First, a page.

Is there a future in defeatism?

A Harris poll shows that positive sentiment about the war in Iraq is growing slowly but steadily. The number of Americans who believe things are getting better for U.S. troops has risen from 13 percent in March and 20 percent in August to 25 percent now. The percentage of those who say things are getting worse for our troops has declined from 51 percent in March to 32 percent now.
There is also movement on the question of whether taking military action in Iraq was the right move. Two years ago, Harris found that, by a 53-34 split, Americans thought we were wrong to engage militarily. Now the margin is down to 46-37. Meanwhile, the public has essentially equal confidence (actually lack of confidence) in President Bush and the Congress when it comes to managing the war. 25 percent trusts the president; 27 percent trusts Congress.
This represents progress, of course, but what strikes me is that more people (32 percent to 25 percent) still believe that things are getting worse for our troops than believe they are getting better. The public holds this view even though all of the evidence is to the contrary. For example, as the Washington Times notes, attacks on U.S. troops have dropped from 256 in August to 153 in September, to 36 so far this month. The number of troops killed is also down more than 60 percent from May, the month before the “surge in numbers” reached full strength and the “surge of operations” began against al Qaeda cells.
Since not being attacked is a good thing and not being killed is even better, there is no rational basis for believing that things are getting worse for our troops. The fact that more people nonetheless believe this than believe that things are getting better is a tribute to the drumbeat offered up by Democrats and MSM members who have a vested interest in perpetuating pessimism, the facts be damned.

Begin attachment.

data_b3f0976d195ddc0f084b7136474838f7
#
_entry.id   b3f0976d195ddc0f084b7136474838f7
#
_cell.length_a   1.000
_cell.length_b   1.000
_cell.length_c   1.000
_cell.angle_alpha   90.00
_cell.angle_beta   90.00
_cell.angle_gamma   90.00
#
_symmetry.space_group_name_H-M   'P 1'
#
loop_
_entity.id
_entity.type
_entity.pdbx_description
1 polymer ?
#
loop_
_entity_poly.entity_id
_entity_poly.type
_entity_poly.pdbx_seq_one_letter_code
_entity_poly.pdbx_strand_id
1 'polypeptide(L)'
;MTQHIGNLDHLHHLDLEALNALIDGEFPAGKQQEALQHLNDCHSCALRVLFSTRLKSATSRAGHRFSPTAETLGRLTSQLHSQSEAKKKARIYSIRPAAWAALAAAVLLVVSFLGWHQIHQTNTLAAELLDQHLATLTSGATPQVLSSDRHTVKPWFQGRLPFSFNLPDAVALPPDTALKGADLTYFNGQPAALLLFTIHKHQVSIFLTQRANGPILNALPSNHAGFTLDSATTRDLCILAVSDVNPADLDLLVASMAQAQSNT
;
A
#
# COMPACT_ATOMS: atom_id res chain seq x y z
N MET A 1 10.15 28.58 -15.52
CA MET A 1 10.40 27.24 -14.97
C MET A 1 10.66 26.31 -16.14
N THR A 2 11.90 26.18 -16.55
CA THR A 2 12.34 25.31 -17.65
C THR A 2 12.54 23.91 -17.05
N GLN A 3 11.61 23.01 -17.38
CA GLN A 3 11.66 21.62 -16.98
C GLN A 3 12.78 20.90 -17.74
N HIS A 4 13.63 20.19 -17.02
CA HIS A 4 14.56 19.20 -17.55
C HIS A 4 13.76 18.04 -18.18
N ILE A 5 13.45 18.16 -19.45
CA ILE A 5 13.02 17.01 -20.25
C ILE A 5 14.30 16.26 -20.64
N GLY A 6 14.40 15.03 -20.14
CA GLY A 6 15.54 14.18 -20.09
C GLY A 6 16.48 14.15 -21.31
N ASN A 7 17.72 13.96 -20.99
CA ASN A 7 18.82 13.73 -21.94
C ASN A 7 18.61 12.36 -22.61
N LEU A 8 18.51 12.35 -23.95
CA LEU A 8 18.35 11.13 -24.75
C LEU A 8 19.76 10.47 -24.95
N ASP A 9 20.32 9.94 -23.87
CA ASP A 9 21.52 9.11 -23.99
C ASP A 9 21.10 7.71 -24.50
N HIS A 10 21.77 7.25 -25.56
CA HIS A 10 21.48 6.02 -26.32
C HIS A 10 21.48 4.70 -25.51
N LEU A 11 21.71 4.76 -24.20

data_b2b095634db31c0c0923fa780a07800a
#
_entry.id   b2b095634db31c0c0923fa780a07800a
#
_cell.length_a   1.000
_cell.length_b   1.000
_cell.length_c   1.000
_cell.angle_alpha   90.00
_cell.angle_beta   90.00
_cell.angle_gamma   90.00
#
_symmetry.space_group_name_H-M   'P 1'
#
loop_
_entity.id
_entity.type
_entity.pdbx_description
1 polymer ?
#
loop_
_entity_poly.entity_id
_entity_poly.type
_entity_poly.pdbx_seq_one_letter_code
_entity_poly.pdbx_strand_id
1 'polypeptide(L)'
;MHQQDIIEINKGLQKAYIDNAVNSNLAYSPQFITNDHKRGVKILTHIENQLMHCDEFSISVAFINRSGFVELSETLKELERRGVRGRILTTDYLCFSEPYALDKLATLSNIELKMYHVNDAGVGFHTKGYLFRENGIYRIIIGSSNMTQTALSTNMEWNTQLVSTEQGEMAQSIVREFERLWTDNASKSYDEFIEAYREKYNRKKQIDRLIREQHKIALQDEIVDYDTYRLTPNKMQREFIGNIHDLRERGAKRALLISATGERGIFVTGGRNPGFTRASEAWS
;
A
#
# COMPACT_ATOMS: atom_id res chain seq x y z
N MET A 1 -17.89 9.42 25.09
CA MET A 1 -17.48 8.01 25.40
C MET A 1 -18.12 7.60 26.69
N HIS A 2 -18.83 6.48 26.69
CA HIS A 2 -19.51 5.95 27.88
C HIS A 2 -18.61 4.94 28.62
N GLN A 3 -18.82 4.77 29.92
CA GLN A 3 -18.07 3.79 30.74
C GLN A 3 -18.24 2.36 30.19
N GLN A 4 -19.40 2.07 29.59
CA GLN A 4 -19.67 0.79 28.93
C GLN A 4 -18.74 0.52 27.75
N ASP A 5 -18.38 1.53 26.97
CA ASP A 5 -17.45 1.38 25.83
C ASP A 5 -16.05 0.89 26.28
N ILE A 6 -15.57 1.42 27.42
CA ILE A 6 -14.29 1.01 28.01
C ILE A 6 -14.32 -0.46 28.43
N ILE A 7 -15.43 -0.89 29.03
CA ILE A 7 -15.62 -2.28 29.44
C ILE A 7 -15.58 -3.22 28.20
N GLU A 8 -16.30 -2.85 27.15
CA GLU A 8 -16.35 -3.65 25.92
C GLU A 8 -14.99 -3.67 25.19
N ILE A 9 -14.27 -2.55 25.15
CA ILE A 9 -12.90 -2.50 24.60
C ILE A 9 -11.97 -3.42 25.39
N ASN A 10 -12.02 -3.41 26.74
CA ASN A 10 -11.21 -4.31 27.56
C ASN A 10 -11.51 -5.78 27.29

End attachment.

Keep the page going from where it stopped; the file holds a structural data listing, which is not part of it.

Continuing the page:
But the Harris poll shows that the facts are slowly seeping into the public’s consciousness. If the facts on the ground continue to improve, the trend towards recognizing the improvement will also continue. At that point, more Americans will trust President Bush to deal with Iraq than will trust Congress. And perhaps a plurality of Americans will no longer believe that taking military action in Iraq was a mistake, just as a majority no longer believes this today.
JOHN adds: This is good news, but it is also a testament to the continuing power of the mainstream media. There is no doubt that conditions are getting better in Iraq, but only a quarter of respondents are aware of the fact. This is reminiscent of poll data on the economy, where most respondents will say (during a Republican administration) that the economy is “fair” or even “poor” when in fact, by any objective measure, it is booming.
It is reasonable to assume that the facts on the ground will eventually make their way into the awareness of most Americans, but one can only wonder how different things would be if we had a mass media without a political agenda.
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